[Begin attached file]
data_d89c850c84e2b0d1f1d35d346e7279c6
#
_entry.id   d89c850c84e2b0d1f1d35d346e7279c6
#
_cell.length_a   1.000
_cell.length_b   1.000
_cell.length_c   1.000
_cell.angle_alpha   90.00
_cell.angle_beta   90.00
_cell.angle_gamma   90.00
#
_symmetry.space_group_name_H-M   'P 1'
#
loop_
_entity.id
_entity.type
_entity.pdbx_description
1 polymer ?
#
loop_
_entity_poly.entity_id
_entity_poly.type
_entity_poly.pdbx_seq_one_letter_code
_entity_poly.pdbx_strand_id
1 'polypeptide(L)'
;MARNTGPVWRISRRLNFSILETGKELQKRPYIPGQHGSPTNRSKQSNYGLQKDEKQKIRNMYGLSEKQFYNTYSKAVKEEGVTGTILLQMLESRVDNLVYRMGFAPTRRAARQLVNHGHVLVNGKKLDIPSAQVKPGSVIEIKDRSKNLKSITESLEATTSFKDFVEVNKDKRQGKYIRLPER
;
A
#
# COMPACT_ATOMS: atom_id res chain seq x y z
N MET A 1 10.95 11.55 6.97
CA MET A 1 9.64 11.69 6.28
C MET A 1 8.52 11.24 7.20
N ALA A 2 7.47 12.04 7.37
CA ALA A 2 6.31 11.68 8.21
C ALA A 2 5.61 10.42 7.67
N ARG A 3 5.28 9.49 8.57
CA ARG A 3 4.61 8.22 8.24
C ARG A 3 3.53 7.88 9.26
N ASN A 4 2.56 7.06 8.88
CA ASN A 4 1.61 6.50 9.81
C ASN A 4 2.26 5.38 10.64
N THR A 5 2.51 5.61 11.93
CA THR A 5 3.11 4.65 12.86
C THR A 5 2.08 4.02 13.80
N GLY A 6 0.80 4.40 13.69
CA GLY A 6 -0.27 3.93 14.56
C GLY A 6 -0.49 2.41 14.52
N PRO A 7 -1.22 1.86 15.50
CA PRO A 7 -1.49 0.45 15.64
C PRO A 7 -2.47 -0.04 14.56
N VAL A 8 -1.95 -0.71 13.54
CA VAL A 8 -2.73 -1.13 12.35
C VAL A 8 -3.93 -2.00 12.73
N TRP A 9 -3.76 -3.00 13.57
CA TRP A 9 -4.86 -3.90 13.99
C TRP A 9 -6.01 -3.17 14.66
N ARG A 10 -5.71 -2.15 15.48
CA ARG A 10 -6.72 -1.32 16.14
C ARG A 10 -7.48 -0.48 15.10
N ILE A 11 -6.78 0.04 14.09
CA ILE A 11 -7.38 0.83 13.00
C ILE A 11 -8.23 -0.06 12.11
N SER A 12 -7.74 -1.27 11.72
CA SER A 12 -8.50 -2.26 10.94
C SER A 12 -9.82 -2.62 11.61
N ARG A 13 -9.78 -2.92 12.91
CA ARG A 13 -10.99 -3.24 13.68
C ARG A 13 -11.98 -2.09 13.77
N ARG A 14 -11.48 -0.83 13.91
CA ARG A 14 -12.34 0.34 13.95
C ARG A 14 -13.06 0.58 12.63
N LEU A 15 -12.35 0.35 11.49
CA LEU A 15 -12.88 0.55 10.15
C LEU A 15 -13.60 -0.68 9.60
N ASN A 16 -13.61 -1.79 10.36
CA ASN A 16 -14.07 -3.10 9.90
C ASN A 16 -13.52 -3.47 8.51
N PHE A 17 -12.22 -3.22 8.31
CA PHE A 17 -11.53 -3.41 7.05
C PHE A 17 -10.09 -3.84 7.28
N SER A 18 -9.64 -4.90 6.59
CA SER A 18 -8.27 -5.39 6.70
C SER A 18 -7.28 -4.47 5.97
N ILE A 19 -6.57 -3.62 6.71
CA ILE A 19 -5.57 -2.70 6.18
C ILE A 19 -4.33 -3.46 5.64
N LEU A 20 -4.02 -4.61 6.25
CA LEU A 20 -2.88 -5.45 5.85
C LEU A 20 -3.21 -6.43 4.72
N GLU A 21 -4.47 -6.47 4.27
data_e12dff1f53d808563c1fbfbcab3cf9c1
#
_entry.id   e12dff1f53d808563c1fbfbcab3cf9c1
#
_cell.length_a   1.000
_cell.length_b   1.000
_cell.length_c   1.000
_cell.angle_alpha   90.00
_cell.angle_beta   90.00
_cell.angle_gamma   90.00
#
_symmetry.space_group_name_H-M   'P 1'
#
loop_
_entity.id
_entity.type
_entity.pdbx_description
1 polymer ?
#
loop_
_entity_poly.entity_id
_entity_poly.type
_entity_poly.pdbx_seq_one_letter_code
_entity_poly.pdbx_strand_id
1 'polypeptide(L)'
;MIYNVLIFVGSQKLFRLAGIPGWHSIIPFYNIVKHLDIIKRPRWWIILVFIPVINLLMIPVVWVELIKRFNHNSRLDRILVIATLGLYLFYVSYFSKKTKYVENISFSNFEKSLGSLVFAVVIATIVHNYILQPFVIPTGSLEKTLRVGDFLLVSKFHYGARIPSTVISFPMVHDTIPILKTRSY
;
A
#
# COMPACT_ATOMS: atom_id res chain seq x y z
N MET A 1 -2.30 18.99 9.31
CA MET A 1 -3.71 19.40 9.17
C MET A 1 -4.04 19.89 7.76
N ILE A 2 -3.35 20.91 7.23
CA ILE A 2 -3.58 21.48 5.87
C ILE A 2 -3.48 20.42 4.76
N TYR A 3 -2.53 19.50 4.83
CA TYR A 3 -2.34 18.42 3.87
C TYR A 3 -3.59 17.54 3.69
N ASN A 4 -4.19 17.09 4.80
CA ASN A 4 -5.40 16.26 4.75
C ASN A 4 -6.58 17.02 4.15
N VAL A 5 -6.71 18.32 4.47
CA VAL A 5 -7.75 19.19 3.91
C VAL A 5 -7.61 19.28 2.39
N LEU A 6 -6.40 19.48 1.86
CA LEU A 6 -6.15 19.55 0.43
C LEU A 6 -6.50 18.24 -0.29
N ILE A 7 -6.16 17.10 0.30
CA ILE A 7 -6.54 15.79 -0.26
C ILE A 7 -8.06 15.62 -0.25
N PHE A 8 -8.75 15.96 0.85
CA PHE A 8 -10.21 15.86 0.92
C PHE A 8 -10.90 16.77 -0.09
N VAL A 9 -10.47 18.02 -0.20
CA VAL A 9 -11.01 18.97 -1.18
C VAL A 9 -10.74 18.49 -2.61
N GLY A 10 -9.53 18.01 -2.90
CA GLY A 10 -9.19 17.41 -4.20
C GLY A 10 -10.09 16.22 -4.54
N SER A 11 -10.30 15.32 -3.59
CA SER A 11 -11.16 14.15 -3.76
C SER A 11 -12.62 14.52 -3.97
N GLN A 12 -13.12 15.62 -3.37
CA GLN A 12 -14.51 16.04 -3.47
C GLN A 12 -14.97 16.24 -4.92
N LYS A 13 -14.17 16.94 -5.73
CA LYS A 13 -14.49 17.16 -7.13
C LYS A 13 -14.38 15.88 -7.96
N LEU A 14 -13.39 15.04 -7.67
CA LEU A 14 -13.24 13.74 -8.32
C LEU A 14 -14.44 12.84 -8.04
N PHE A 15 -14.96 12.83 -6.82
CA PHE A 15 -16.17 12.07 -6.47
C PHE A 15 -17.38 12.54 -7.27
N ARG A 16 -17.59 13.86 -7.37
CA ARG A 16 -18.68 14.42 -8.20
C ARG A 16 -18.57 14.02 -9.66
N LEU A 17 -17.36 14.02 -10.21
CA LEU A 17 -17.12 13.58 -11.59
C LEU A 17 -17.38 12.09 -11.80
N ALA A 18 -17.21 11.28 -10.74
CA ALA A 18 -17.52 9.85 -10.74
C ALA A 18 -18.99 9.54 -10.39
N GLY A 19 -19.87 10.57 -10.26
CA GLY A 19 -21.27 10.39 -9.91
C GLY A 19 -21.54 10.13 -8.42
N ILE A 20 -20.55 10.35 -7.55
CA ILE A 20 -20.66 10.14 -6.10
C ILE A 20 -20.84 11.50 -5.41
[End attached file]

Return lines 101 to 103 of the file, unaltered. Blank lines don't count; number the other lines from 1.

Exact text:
_cell.angle_gamma   90.00
#
_symmetry.space_group_name_H-M   'P 1'